Oak processionary moths

The oak processionary moth (Thaumetopoea processionea) is a pest that has established itself within the borough since2005. It lives on oak trees and poses a risk to human and animal health.

Health risk

The caterpillar of this moth emerges in April every year and develops thousands of urticating (irritating) hairs, which can cause skin rashes, sore throats, breathing difficulties and eye problems if you or your pet comes into contact with them.


Each year we employ specialists to treat oak trees to prevent the caterpillars from developing into a hazardous state, and to survey and remove nests.

What to do if you see or touch them

If you see any oak processionary nests or caterpillars (OPM) you should report them immediately.

It is important not to come into contact with the caterpillars, hairs or nests. The Forestry Commission has produced a leaflet with further information on how to protect yourself and what to do if you or others are affected(pdf, 15798KB).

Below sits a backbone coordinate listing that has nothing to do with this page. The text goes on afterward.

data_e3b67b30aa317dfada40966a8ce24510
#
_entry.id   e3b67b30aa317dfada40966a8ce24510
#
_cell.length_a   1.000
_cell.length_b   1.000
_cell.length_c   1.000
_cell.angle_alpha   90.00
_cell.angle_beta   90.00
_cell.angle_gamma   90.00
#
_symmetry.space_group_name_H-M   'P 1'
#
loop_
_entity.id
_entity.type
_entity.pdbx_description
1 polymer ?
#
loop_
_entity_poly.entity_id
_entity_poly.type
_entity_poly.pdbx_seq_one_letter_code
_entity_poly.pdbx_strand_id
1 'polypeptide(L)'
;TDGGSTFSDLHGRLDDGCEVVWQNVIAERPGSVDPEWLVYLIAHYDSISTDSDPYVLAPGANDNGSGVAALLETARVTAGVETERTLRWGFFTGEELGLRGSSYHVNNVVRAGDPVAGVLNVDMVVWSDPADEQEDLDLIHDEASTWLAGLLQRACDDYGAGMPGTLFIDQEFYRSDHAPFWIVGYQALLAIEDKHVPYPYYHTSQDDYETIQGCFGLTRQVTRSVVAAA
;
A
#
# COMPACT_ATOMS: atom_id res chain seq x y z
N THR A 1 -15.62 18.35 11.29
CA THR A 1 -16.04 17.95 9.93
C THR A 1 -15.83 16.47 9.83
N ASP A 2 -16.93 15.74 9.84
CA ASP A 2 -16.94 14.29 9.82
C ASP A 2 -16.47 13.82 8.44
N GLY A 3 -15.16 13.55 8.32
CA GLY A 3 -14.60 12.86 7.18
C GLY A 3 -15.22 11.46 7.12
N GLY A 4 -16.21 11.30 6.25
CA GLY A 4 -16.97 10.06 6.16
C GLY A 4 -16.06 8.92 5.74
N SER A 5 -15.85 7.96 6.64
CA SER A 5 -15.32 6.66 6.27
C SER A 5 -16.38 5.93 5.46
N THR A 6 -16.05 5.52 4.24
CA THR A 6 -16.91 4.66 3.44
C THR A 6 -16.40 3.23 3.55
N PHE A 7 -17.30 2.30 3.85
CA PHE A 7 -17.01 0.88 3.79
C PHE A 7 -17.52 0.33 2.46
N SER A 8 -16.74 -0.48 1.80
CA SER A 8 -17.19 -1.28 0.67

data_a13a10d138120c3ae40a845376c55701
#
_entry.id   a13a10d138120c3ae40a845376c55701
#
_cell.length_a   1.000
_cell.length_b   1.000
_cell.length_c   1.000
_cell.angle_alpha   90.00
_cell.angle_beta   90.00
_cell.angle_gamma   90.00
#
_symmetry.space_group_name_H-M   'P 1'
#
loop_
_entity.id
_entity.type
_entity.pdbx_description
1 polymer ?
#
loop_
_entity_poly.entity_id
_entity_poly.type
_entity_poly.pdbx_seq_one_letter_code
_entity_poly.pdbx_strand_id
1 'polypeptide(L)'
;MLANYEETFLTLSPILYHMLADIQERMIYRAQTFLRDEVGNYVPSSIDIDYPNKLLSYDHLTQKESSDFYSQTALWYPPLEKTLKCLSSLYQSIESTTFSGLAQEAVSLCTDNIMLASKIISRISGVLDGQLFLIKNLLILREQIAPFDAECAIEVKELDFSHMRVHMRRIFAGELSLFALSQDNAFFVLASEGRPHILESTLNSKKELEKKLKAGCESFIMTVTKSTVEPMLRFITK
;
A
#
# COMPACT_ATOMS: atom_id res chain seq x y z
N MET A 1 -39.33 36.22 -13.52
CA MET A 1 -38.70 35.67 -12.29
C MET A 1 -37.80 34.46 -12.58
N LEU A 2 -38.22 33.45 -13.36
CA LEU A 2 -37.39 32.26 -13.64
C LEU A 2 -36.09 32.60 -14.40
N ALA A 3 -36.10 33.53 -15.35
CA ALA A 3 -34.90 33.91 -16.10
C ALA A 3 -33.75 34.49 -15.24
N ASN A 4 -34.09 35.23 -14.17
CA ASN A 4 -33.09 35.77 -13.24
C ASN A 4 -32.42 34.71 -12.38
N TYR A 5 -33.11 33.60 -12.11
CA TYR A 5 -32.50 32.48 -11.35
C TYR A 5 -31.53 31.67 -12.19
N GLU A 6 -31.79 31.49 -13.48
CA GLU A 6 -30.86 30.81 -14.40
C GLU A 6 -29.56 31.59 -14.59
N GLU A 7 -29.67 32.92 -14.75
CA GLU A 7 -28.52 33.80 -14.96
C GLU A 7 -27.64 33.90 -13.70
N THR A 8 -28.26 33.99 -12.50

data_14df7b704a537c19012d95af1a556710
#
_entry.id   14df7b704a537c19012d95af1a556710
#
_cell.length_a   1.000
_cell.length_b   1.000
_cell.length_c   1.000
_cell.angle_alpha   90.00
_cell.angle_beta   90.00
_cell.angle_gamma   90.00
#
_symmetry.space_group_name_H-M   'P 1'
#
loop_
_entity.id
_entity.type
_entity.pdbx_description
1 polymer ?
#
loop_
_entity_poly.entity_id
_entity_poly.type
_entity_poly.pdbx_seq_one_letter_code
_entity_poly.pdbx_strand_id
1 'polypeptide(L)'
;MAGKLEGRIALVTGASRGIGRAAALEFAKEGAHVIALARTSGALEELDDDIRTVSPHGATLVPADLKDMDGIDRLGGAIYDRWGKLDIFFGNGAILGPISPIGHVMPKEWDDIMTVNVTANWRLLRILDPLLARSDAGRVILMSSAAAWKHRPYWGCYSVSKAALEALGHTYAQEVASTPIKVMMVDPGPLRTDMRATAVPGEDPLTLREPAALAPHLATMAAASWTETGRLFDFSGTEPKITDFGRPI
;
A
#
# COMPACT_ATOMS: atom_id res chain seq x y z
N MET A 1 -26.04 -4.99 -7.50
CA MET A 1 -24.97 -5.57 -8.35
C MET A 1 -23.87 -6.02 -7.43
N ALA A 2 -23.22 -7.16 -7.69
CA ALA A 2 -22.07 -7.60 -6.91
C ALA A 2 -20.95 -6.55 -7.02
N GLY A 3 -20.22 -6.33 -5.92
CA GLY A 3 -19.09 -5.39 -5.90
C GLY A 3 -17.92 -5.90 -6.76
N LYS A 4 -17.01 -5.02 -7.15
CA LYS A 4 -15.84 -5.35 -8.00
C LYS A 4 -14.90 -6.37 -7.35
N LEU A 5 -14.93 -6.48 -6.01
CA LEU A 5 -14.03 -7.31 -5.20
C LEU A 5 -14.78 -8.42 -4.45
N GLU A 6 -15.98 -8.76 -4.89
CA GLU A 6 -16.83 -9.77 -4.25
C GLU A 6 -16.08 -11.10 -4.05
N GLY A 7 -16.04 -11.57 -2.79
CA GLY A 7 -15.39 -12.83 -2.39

If you think you may have been exposed and have an itching skin rash and/or conjunctivitis or other symptoms see a pharmacist to relieve the symptoms, or, if you have a more serious allergic reaction, contact your GP or call NHS Direct on 111. The call is free from any phone.

Similarly, consult a vet if your pet has a serious reaction. (It is important to restrain pets from approaching nests or caterpillars).

Advice for contractors

Regulations are in place which affects how contractors working with Oak trees should be handling material within the Oak Processionary Moth affected areas. The Forestry Commission have produced a guidance document with further details.


Find out more about the oak processionary moth on the Forestry Commission website.

OPM nest   OPM caterpillars in procession   OPM caterpillar

Updated: 8 January 2018